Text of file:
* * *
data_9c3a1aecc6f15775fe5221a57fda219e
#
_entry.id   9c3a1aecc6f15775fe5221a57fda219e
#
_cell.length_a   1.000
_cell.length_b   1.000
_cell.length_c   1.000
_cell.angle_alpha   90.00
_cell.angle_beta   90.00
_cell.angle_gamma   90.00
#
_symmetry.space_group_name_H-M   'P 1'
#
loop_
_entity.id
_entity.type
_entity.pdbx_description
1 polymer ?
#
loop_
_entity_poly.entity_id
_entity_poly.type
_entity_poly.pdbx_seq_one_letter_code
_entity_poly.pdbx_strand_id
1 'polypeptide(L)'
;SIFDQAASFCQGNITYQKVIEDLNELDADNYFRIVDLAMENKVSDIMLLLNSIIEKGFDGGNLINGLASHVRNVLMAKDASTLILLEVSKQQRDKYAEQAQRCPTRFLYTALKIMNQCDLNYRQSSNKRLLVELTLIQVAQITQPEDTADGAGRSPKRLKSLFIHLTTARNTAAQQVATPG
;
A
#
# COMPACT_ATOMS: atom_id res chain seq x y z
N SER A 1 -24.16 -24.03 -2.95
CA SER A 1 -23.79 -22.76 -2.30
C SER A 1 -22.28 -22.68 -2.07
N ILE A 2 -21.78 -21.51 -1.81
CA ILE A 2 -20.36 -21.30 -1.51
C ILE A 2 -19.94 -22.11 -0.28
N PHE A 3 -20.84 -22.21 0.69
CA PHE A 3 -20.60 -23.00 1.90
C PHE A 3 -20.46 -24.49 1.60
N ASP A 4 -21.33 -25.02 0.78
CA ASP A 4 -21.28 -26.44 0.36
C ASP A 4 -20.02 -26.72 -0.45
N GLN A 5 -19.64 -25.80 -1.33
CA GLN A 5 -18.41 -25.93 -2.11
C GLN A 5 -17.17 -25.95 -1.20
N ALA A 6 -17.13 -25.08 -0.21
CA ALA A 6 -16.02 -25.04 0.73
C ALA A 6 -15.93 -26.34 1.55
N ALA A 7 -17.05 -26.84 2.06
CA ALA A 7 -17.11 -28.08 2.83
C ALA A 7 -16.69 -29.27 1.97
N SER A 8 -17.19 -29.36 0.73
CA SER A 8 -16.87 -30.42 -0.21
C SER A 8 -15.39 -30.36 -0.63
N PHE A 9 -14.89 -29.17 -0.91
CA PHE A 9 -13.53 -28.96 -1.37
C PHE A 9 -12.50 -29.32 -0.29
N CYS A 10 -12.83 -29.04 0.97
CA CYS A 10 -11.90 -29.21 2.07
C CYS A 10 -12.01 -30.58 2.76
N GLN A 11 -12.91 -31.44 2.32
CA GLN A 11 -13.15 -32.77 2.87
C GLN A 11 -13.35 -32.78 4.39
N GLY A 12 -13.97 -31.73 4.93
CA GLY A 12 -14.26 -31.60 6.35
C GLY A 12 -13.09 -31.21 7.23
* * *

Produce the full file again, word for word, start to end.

data_9c3a1aecc6f15775fe5221a57fda219e
#
_entry.id   9c3a1aecc6f15775fe5221a57fda219e
#
_cell.length_a   1.000
_cell.length_b   1.000
_cell.length_c   1.000
_cell.angle_alpha   90.00
_cell.angle_beta   90.00
_cell.angle_gamma   90.00
#
_symmetry.space_group_name_H-M   'P 1'
#
loop_
_entity.id
_entity.type
_entity.pdbx_description
1 polymer ?
#
loop_
_entity_poly.entity_id
_entity_poly.type
_entity_poly.pdbx_seq_one_letter_code
_entity_poly.pdbx_strand_id
1 'polypeptide(L)'
;SIFDQAASFCQGNITYQKVIEDLNELDADNYFRIVDLAMENKVSDIMLLLNSIIEKGFDGGNLINGLASHVRNVLMAKDASTLILLEVSKQQRDKYAEQAQRCPTRFLYTALKIMNQCDLNYRQSSNKRLLVELTLIQVAQITQPEDTADGAGRSPKRLKSLFIHLTTARNTAAQQVATPG
;
A
#
# COMPACT_ATOMS: atom_id res chain seq x y z
N SER A 1 -24.16 -24.03 -2.95
CA SER A 1 -23.79 -22.76 -2.30
C SER A 1 -22.28 -22.68 -2.07
N ILE A 2 -21.78 -21.51 -1.81
CA ILE A 2 -20.36 -21.30 -1.51
C ILE A 2 -19.94 -22.11 -0.28
N PHE A 3 -20.84 -22.21 0.69
CA PHE A 3 -20.60 -23.00 1.90
C PHE A 3 -20.46 -24.49 1.60
N ASP A 4 -21.33 -25.02 0.78
CA ASP A 4 -21.28 -26.44 0.36
C ASP A 4 -20.02 -26.72 -0.45
N GLN A 5 -19.64 -25.80 -1.33
CA GLN A 5 -18.41 -25.93 -2.11
C GLN A 5 -17.17 -25.95 -1.20
N ALA A 6 -17.13 -25.08 -0.21
CA ALA A 6 -16.02 -25.04 0.73
C ALA A 6 -15.93 -26.34 1.55
N ALA A 7 -17.05 -26.84 2.06
CA ALA A 7 -17.11 -28.08 2.83
C ALA A 7 -16.69 -29.27 1.97
N SER A 8 -17.19 -29.36 0.73
CA SER A 8 -16.87 -30.42 -0.21
C SER A 8 -15.39 -30.36 -0.63
N PHE A 9 -14.89 -29.17 -0.91
CA PHE A 9 -13.53 -28.96 -1.37
C PHE A 9 -12.50 -29.32 -0.29
N CYS A 10 -12.83 -29.04 0.97
CA CYS A 10 -11.90 -29.21 2.07
C CYS A 10 -12.01 -30.58 2.76
N GLN A 11 -12.91 -31.44 2.32
CA GLN A 11 -13.15 -32.77 2.87
C GLN A 11 -13.35 -32.78 4.39
N GLY A 12 -13.97 -31.73 4.93
CA GLY A 12 -14.26 -31.60 6.35
C GLY A 12 -13.09 -31.21 7.23